Giuliani, on the other hand, has bluntly stated throughout his public career that he is pro-choice; he doesn’t even support a ban on partial-birth abortion.  Pat Robertson endorsing a guy like Giuliani is like a vegan marrying Colonel Sanders.   

So I wasn’t expecting this, but I am not surprised in the least.  This will (or, should) come as news to no one, but Pat Robertson is of the most repugnant breed of Christian.  The strain that uses the unique place of Christianity in American society as nothing but a vehicle to achieve power and influence, power and influence of the kind that are based upon fear, bigotry, prejudice, sanctimony, and divisiveness.  He has made his reputation by telling his followers who they should hate, who is evil, and who is out to get them.  I’m a Catholic, which means I don’t read the Bible much, but I’m pretty sure that Jesus didn’t get as popular as he is by advocating those sorts of things – but I don’t own the King James version, so maybe that stuff’s all in there.  In any event, while it’s somewhat unexpected that Robertson endorsed a candidate whose views are rejected by those people foolish enough to believe what the reverend says every week, it’s not at all surprising that Robertson has completely abandoned many of his core principles when he chose to back a candidate.  Robertson doesn’t have values, or even faith, only a lust for power – and Giuliani is the leader in the Republican polls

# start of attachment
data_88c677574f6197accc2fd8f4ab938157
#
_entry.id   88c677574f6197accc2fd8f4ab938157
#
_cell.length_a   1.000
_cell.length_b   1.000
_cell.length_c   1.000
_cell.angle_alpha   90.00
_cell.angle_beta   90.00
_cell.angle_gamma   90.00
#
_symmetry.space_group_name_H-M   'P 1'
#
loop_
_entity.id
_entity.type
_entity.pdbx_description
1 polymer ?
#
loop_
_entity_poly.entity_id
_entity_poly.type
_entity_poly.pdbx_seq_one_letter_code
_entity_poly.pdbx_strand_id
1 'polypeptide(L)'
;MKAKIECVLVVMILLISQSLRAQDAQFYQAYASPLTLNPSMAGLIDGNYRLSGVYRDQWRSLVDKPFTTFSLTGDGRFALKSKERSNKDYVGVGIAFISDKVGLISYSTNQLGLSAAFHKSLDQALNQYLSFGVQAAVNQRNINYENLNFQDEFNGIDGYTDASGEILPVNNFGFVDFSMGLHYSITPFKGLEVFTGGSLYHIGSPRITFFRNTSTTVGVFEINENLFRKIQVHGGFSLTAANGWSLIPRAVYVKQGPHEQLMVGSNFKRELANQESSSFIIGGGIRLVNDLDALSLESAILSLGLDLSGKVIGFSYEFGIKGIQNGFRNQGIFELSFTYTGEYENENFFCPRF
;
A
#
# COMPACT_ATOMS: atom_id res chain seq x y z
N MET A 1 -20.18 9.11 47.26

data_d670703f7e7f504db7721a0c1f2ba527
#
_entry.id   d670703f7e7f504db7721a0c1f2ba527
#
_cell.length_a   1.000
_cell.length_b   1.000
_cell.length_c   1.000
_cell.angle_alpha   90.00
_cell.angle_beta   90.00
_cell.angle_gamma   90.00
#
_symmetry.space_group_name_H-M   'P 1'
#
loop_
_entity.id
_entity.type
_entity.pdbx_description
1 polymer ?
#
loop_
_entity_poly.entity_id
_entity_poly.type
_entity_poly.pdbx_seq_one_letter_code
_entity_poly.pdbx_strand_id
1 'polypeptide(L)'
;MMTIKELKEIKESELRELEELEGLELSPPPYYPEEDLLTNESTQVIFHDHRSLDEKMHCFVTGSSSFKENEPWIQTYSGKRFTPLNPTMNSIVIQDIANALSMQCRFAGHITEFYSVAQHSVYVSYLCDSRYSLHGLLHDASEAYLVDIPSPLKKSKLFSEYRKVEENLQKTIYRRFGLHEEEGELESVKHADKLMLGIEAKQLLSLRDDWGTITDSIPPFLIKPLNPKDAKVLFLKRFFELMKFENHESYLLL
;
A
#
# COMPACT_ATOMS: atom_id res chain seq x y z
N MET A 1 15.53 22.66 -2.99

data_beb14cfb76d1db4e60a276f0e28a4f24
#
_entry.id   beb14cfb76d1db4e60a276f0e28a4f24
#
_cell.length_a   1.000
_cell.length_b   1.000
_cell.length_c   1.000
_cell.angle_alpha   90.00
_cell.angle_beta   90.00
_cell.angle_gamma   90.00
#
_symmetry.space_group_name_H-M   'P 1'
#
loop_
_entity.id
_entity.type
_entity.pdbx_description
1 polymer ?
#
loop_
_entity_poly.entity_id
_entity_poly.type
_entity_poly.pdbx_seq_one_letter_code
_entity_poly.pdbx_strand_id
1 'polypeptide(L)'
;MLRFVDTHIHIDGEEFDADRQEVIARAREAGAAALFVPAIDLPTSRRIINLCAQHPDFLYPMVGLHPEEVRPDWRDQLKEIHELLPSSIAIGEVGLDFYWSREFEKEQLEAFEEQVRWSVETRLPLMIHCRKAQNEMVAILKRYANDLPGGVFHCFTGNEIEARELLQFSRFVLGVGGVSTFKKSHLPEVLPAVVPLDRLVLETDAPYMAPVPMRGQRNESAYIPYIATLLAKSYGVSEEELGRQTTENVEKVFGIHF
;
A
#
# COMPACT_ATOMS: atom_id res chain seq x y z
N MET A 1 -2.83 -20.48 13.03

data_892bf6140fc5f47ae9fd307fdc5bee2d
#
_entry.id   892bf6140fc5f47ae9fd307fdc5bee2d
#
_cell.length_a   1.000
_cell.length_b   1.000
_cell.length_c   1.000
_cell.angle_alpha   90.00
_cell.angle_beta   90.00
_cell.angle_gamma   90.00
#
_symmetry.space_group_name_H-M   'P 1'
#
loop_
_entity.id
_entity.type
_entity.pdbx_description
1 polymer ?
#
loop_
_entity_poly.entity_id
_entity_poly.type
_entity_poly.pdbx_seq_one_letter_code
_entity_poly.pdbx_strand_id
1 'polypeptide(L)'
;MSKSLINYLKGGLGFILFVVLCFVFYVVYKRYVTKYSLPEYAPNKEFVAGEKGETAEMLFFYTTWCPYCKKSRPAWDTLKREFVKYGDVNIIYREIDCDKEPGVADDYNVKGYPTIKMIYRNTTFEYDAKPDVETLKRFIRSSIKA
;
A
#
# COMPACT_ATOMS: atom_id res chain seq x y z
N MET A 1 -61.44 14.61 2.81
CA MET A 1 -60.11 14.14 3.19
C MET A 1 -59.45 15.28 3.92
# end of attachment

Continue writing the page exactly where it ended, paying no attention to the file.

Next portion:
So forget those unborn kids that Robertson professes to love so much…if he hitches his horse to the right wagon, he could end up with a good buddy in the White House, one that owes him a few favors.  And what better way to regain the influence that Robertson has been steadily losing amongst Christian conservatives?  If it hasn’t been proved already, it certainly has been now: the question for the reverend isn’t What Would Jesus Do, it’s What Is Best For Pat?  


Hillary Clinton: The Piñata That Won’t Give Up The Candy

walter-2.jpg Civilizer